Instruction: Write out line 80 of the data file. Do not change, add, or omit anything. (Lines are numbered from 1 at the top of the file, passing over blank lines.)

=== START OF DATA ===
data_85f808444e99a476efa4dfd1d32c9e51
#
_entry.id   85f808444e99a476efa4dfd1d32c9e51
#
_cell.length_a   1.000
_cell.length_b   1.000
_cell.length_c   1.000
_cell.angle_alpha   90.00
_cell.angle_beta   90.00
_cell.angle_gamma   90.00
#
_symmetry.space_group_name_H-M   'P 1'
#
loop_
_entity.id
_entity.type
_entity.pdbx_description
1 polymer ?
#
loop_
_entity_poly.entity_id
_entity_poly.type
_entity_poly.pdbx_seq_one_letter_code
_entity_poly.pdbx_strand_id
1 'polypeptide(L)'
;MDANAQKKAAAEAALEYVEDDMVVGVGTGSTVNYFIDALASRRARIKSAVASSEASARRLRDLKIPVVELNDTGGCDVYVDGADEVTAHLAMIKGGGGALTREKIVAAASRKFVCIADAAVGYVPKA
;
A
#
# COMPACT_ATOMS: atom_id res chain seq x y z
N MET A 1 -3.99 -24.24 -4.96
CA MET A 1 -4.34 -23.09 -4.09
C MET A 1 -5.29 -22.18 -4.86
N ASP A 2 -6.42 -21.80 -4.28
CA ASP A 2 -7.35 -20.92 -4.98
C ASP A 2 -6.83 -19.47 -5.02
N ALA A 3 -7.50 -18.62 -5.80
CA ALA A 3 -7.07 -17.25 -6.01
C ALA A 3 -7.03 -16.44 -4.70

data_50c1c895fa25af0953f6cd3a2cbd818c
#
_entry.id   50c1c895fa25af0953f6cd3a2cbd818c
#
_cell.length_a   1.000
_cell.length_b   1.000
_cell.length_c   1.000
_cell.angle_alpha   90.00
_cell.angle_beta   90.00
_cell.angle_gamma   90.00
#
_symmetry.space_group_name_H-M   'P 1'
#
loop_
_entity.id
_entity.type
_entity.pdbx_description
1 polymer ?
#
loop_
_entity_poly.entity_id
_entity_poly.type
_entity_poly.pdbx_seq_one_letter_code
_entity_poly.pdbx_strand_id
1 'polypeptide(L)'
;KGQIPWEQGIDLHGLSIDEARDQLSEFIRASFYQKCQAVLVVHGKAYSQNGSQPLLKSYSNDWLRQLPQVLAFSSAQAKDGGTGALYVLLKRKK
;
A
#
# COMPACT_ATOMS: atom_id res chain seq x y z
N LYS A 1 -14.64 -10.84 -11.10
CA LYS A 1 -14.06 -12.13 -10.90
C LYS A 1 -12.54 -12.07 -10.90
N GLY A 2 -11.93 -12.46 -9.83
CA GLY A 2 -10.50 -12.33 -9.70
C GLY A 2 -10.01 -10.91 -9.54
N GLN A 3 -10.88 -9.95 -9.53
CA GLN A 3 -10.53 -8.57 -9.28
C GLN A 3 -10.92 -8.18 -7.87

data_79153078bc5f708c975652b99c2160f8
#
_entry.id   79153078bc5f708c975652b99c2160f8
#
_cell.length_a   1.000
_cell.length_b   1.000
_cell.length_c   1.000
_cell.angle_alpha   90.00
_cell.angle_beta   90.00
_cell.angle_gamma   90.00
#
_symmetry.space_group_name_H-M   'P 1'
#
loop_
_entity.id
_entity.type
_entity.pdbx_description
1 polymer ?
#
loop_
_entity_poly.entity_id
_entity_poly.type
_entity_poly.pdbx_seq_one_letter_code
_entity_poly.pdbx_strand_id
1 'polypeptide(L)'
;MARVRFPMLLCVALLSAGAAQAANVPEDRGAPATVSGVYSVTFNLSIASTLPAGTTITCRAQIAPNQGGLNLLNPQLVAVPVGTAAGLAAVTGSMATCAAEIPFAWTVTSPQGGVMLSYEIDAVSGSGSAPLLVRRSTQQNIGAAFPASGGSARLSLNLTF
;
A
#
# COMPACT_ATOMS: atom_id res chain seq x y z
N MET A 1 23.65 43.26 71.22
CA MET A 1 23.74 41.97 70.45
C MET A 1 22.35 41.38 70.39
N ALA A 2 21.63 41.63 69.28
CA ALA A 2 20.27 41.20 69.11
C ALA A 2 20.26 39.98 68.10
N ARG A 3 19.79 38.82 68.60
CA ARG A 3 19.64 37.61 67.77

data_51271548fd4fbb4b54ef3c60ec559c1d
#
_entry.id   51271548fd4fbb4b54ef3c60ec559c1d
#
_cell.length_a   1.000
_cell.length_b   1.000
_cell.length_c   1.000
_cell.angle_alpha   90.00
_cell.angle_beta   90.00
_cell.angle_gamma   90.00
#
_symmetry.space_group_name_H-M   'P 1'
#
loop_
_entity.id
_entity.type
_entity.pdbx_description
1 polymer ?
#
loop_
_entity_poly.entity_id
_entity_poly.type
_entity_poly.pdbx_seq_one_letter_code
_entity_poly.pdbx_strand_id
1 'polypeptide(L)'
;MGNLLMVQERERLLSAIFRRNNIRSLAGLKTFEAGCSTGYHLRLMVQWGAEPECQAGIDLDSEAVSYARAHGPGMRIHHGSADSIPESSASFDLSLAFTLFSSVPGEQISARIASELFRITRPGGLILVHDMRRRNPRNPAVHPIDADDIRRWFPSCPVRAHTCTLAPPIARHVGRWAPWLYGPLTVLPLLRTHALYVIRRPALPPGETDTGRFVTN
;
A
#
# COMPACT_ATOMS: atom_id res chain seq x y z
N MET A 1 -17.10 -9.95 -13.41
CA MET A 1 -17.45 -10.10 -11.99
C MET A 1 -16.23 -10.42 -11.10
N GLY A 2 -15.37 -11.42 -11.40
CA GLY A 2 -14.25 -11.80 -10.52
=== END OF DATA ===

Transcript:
#